Where we are with hotels

16 APRIL 2018

The sun has set on Round II of SDCC hotel assignments. By now you know if you got a hotel or not. For some of you, who were pragmatic about getting picked late in the game, that's not a surprise. For others - especially those of you who thought you got picked relatively fast - today's inbox emptiness was gutting.

First let's talk about this year's trends:

  • The preponderance of king bed/single rooms seems stark. I hardly know anyone who got a downtown room with 2 beds. I'm guessing that just as studios and other VIPS get first access to downtown hotels, they may be booking up most of the suites and bigger rooms. It's also possible hotels are simply offering more single rooms because it's more profitable - same/close room rate for more rooms in the same physical space.

  • This in turn uses up more rooms among the attendee population. For instance, if a group of 6 friends was planning on cramming into a quad, they probably can't fit into a single room and will need to therefore rent two rooms. More expensive for everyone and now two rooms instead of one are gone.

  • Did anyone get the Pendry?? I've heard of literally every hotel downtown hotel being booked but this one. If it was already booked up by VIPS, it had no business being on our list and using up our selection spots.

  • Not that selections seemed to matter much. I and many others wound up at random hotels. (I got into the form very quickly and today was assigned a single room at the Sofia.) I feel like bothering to even select hotel preferences is relevant for 2% of attendees and everyone else is just put wherever they fit.

  • Timestamps were a tight cut this year. I know of people who swear they accessed the form between 9:00-9:01 and still didn't get a downtown hotel.

So what if you didn't get a room? Obviously the waitlist could save you, but you should start hunting now for a backup plan. See who needs roommates and look outside the CCI system. You can always trim a night off either end of your trip, spend those nights at a more distant hotel, camp outside or see who will tolerate you crashing on their floor for just one night. Study your transportation options.

If you're going to beg for a trade/transfer, be polite and be realistic. Every year I'll get emails from strangers saying, "Looking for MMM, Hard Rock okay - let me know." Sometimes they'll throw in a Shelter Island room as a trade. Everyone needs to realize that the ratio of people who need rooms dwarfs those with rooms they don't need - and most of us transfer those rooms to our compadres. It doesn't hurt to ask around, but be reasonable. (And yes, my Sofia room is already allocated.)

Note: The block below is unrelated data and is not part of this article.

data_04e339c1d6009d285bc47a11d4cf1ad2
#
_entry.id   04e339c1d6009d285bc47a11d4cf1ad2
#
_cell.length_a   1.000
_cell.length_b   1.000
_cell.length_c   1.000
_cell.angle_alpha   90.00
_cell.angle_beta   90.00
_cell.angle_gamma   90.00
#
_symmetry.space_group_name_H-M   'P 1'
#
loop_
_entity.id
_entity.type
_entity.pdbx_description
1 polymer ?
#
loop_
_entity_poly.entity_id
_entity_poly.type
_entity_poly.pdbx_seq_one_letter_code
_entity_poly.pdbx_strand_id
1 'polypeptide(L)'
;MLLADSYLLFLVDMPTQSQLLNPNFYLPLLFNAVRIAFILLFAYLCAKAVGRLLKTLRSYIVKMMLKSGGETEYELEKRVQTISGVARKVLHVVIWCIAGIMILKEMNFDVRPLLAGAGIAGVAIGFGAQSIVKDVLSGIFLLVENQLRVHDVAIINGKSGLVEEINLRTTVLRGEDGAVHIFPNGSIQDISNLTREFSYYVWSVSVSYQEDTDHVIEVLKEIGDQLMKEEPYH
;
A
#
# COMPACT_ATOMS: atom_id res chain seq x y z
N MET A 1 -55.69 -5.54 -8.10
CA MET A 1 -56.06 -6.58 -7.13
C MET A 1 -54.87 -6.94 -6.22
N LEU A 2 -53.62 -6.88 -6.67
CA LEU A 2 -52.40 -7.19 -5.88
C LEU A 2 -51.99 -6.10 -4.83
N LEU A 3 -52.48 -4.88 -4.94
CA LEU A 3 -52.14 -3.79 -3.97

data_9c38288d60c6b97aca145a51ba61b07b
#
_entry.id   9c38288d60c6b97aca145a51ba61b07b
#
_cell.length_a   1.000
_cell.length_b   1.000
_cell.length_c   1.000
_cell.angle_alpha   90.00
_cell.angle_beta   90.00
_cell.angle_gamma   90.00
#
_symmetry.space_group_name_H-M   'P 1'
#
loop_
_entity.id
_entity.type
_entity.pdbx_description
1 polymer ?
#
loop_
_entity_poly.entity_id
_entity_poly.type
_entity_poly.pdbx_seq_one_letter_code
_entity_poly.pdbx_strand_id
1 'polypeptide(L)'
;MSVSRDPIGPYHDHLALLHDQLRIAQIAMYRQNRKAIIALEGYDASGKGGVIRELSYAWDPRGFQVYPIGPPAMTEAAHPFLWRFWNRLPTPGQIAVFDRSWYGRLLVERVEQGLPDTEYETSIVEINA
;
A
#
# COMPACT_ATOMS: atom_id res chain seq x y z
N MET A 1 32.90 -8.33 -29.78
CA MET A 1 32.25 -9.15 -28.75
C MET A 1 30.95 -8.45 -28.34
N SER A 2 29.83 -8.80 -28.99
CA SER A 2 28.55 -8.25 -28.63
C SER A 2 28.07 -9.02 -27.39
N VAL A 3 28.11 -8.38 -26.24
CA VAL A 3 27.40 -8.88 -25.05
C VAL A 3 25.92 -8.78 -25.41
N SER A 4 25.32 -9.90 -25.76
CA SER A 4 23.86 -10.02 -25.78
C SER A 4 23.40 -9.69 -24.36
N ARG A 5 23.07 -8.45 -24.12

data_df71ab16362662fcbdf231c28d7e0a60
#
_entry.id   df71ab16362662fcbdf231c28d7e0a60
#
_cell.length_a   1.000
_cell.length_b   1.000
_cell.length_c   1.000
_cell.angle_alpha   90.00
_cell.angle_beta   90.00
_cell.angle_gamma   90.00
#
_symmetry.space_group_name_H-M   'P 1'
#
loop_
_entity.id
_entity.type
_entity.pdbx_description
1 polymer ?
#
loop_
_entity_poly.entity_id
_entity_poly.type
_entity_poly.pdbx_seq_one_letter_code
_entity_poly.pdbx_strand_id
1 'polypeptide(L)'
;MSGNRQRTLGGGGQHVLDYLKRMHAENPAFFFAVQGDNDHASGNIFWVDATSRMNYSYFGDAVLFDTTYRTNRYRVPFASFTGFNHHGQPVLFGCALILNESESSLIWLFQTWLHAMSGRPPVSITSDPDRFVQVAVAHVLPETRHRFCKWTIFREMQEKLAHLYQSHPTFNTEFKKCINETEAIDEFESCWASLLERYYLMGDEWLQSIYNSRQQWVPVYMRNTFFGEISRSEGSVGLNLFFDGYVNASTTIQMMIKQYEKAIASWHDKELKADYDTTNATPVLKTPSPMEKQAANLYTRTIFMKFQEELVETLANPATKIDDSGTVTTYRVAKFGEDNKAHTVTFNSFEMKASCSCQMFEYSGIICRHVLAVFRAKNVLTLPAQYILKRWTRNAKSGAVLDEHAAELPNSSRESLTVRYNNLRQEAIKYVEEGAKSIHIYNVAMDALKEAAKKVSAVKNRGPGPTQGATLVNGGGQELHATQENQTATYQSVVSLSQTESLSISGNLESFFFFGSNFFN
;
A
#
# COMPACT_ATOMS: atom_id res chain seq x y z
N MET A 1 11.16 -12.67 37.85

And finally, be honest about your Con style. If you're falling in and out of Gaslamp bars every night, I can see why you want to stay downtown. But if you're more likely to stay in a few nights or you like leaving behind the Con behind, having a non-downtown hotel isn't that bad. The shuttles are reliable and there are usually Lyfts that go back and forth regularly as well. Remember you're only putting down a two-night deposit. If you really hate the idea of your non-downtown hotel, you can always grit your teeth for those 2 nights and hunt for a downtown room on the other nights.

I know today is a tough day. I hope you all find some type of accommodations you can live with over the coming weeks.

The second round of hotel assignments

15 APRIL 2018

Tomorrow is Monday, 16 April, when the second round of hotel assignments go out. Last week's initial batch of emails was over and done with pretty quickly, so hopefully we won't languish all day refreshing our inboxes.

I've heard a number of misguided sentiments over the last week and wanted to remind people of a few things if they're new to the hotel sale. I can't guarantee how tomorrow will go, but I think it will be fairly predictable. In other words...

Don't expect a massive crop of downtown room assignments. 

I think some of us will get downtown rooms but also a lot of Hotel Circle/Airport/Mission Valley rooms. Expect Town and Country, Humphrey's Half Moon Inn, La Quinta and other locales to show up in your inbox. The odds of finding out you got the Marriott Marquise or Hilton Bayfront are incredibly slim for tomorrow.

I'm not trying to be a downer, but I think it's better to set realistic expectations than be devastated for the second week in a row. Also - if someone offers you a room that's downtown but not quite what you dreamed of, I'd grab it. Every year there are people whining that they wanted the Hilton Bayfront and all they got was the Sofia. At this point in the game, I'd play it safe.

Don't listen to onPeak fairy tales.

Over the last week I've heard that someone talked to OnPeak who told them only quads were assigned last week with downtown king bed rooms going out tomorrow; that multiple room requests were assigned first; that it was all random; that it was based on form submission timestamp; that plenty of downtown rooms are still left; etc. In other words, a whole lot of nonsense.